Related JoVE Video
Advances in the management of viral infections.
Cancer Treat. Res.
PUBLISHED: 04-08-2014
Show Abstract
Hide Abstract
Viral infections are common in cancer patients. The risk and severity of infection are influenced by patient, disease, treatment, and viral factors. Severe viral infections are more likely to occur in treatment regimens that are more immunosuppressive. Historically, the most frequent severe infections have been due to herpesviruses, but more recently, other pathogens, especially community respiratory and hepatitis viruses, have received increasing attention as major viral pathogens in cancer patients. Because of the new diagnostic assays and the introduction of better therapeutic options, knowledge of viral infections is important in optimizing antineoplastic therapies.
Related JoVE Video
Outcomes of hematopoietic cell transplantation for diffuse large B cell lymphoma transformed from follicular lymphoma.
Biol. Blood Marrow Transplant.
PUBLISHED: 03-11-2014
Show Abstract
Hide Abstract
There are limited data on the outcomes of autologous or allogeneic hematopoietic cell transplantation (HCT) in diffuse large B cell lymphoma transformed from follicular lymphoma. We analyzed transplantation outcomes in 141 subjects with biopsy-proven diffuse large B-cell lymphoma transformed from follicular lymphoma reported to the Center for International Blood and Marrow Transplant Research between 1990 and 2009. Two groups were identified: autologous HCT (auto-HCT; n = 108) and allogeneic HCT (allo-HCT; n = 33). Fewer auto-HCTs were done for transformed follicular lymphoma in 2003 to 2009, with a shift favoring allo-HCT. Auto-HCT was associated with a 1-year nonrelapse mortality (NRM) of 8% (95% confidence interval [CI], 4% to 14%), 5-year progression-free survival of 35% (95% CI, 26% to 45%), and 5-year overall survival of 50% (95% CI, 40% to 59%). In contrast, allo-HCT was associated with a 1-year NRM of 41% (95% CI, 23% to 58%), 5-year progression-free survival of 18% (95% CI, 6% to 35%), and 5-year overall survival of 22% (95% CI, 8% to 41%). Auto-HCT for transformed follicular lymphoma achieves sustained remission in a high proportion of subjects. The high NRM of allo-HCT offset any benefit that might be associated with this transplantation modality.
Related JoVE Video
Allotransplantation for patients age ?40 years with non-Hodgkin lymphoma: encouraging progression-free survival.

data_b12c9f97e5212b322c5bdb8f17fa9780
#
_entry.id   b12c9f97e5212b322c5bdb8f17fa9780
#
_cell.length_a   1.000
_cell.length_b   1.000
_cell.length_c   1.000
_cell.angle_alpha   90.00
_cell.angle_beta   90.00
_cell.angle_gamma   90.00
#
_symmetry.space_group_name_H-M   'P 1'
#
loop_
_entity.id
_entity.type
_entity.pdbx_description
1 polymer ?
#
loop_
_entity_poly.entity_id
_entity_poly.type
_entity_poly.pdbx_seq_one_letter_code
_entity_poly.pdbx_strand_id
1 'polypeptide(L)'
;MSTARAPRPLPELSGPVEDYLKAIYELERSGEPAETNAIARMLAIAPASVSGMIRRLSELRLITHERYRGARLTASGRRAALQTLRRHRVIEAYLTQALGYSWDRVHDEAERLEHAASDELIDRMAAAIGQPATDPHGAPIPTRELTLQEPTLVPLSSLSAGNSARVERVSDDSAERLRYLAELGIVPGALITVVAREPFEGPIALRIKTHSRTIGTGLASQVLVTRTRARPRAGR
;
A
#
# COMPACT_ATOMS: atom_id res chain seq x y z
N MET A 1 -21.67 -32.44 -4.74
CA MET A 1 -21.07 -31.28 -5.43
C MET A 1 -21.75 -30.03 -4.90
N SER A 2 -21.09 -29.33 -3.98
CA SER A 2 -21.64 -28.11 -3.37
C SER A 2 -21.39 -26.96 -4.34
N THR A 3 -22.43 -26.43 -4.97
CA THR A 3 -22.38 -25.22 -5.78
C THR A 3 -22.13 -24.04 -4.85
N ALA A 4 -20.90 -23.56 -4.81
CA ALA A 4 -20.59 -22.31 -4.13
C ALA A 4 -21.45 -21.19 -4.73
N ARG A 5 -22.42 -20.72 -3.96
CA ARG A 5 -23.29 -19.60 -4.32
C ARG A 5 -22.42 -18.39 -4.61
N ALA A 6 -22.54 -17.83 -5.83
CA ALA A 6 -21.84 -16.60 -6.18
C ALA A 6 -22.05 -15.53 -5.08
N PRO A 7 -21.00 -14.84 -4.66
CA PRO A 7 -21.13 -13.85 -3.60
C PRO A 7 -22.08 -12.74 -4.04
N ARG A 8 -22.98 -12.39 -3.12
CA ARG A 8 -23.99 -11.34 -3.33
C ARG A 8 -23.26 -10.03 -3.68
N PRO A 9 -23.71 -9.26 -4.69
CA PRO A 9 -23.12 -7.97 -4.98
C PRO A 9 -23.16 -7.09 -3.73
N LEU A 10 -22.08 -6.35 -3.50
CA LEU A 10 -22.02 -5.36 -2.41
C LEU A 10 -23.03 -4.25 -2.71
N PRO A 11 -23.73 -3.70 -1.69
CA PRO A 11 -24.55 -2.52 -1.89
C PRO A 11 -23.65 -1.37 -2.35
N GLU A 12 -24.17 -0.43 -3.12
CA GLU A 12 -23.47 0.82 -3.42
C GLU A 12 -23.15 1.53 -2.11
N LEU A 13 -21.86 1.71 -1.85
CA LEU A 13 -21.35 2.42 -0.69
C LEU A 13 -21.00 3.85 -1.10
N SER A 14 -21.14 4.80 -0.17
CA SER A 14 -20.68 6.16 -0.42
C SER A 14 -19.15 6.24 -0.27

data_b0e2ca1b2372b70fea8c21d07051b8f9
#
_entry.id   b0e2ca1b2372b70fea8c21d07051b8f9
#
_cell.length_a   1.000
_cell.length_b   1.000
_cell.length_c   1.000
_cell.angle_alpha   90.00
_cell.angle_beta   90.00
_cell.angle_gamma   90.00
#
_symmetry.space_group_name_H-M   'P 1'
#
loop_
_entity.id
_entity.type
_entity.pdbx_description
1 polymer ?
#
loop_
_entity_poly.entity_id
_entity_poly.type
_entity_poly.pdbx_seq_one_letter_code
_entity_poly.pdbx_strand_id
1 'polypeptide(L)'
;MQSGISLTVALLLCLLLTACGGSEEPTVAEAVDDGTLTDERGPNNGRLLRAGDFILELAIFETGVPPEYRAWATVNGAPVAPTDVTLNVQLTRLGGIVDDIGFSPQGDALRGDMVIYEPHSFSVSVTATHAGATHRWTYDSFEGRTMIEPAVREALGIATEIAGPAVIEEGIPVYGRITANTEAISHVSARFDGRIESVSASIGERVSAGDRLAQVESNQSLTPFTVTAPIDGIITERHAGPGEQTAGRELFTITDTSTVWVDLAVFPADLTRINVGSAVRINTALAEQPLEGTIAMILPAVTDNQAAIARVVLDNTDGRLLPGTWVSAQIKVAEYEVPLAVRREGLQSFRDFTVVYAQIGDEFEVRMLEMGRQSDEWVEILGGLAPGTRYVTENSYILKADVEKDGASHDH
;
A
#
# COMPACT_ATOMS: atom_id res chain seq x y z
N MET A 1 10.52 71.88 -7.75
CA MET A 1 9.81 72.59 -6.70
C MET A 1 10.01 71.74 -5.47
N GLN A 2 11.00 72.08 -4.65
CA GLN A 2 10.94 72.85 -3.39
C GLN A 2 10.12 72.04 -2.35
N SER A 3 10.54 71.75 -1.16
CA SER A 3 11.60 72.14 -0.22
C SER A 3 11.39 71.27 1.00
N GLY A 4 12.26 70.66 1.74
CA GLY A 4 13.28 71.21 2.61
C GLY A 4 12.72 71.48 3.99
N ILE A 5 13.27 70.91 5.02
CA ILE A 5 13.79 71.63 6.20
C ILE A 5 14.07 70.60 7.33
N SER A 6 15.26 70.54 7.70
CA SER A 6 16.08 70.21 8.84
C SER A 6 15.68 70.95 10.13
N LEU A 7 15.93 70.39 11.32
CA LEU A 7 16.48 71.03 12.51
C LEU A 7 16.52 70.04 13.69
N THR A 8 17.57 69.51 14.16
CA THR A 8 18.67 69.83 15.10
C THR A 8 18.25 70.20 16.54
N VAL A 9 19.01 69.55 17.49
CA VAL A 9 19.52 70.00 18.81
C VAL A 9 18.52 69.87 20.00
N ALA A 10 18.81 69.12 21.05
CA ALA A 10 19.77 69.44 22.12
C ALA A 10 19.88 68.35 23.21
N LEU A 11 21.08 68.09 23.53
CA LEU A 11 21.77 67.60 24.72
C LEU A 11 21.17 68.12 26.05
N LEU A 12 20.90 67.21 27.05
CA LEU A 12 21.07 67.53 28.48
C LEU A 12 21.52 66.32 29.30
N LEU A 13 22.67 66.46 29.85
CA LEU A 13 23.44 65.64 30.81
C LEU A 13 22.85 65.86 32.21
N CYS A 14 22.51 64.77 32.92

Biol. Blood Marrow Transplant.
PUBLISHED: 01-30-2014
Show Abstract
Hide Abstract
Non-Hodgkin lymphoma (NHL) disproportionately affects older patients, who do not often undergo allogeneic hematopoietic cell transplantation (HCT). We analyzed Center for International Blood and Marrow Transplant Research data on 1248 patients age ?40 years receiving reduced-intensity conditioning (RIC) or nonmyeloablative (NMA) conditioning HCT for aggressive (n = 668) or indolent (n = 580) NHL. Aggressive lymphoma was more frequent in the oldest cohort 49% for age 40 to 54 versus 57% for age 55 to 64 versus 67% for age ?65; P = .0008). Fewer patients aged ?65 had previous autografting (26% versus 24% versus 9%; P = .002). Rates of relapse, acute and chronic GVHD, and nonrelapse mortality (NRM) at 1 year post-HCT were similar in the 3 age cohorts (22% [95% confidence interval (CI), 19% to 26%] for age 40 to 54, 27% [95% CI, 23% to 31%] for age 55 to 64, and 34% [95% CI, 24% to 44%] for age ?65. Progression-free survival (PFS) and overall survival (OS) at 3 years was slightly lower in the older cohorts (OS: 54% [95% CI, 50% to 58%] for age 40 to 54; 40% [95% CI, 36% to 44%] for age 55 to 64, and 39% [95% CI, 28% to 50%] for age ?65; P < .0001). Multivariate analysis revealed no significant effect of age on the incidence of acute or chronic GVHD or relapse. Age ?55 years, Karnofsky Performance Status <80, and HLA mismatch adversely affected NRM, PFS, and OS. Disease status at HCT, but not histological subtype, was associated with worse NRM, relapse, PFS, and OS. Even for patients age ?55 years, OS still approached 40% at 3 years, suggesting that HCT affects long-term remission and remains underused in qualified older patients with NHL.
Related JoVE Video
Avascular necrosis of bone after allogeneic hematopoietic cell transplantation in children and adolescents.
Biol. Blood Marrow Transplant.
PUBLISHED: 01-02-2014
Show Abstract
Hide Abstract
We conducted a nested case-control study within a cohort of 6244 patients to assess risk factors for avascular necrosis (AVN) of bone in children and adolescents after allogeneic transplantation. Eligible patients were ?21 years of age, received their first allogeneic transplant between 1990 and 2008 in the United States, and had survived ? 6 months from transplantation. Overall, 160 patients with AVN and 478 control subjects matched by year of transplant, length of follow-up and transplant center were identified. Patients and control subjects were confirmed via central review of radiology, pathology, and/or surgical procedure reports. Median time from transplant to diagnosis of AVN was 14 months. On conditional logistic regression, increasing age at transplant (?5 years), female gender, and chronic graft-versus-host disease (GVHD) were significantly associated with increased risks of AVN. Compared with patients receiving myeloablative regimens for malignant diseases, lower risks of AVN were seen in patients with nonmalignant diseases and those who had received reduced-intensity conditioning regimens for malignant diseases. Children at high risk for AVN include those within the age group where rapid bone growth occurs as well as those who experience exposure to myeloablative conditioning regimens and immunosuppression after hematopoietic cell transplantation for the treatment of GVHD. More research is needed to determine whether screening strategies specifically for patients at high risk for developing AVN with early interventions may mitigate the morbidity associated with this complication.